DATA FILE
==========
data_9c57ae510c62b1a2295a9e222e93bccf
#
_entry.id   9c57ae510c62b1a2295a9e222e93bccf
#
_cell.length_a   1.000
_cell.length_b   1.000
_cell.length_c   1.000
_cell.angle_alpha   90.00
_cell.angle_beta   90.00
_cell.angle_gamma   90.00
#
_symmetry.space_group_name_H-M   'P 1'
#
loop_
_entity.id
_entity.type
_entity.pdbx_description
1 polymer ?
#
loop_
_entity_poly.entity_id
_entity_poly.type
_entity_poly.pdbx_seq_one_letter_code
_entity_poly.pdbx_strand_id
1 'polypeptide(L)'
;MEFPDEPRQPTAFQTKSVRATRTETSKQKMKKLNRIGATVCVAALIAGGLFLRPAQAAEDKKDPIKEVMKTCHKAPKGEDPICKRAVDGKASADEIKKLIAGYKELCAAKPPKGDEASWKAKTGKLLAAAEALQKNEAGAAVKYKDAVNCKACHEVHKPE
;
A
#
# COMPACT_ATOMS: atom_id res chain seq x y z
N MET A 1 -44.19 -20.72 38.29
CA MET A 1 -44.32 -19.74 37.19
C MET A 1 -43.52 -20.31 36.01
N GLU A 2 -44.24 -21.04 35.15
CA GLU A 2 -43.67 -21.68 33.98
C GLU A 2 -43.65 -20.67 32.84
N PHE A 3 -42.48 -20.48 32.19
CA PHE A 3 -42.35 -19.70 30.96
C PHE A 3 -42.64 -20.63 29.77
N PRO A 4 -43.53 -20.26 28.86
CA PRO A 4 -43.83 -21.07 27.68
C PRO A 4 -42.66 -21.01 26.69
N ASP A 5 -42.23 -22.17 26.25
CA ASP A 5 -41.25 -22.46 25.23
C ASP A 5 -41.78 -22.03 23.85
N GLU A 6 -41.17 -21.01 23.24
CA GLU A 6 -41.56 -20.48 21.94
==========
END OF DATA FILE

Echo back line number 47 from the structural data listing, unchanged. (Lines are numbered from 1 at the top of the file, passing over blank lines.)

CA GLU A 6 -41.56 -20.48 21.94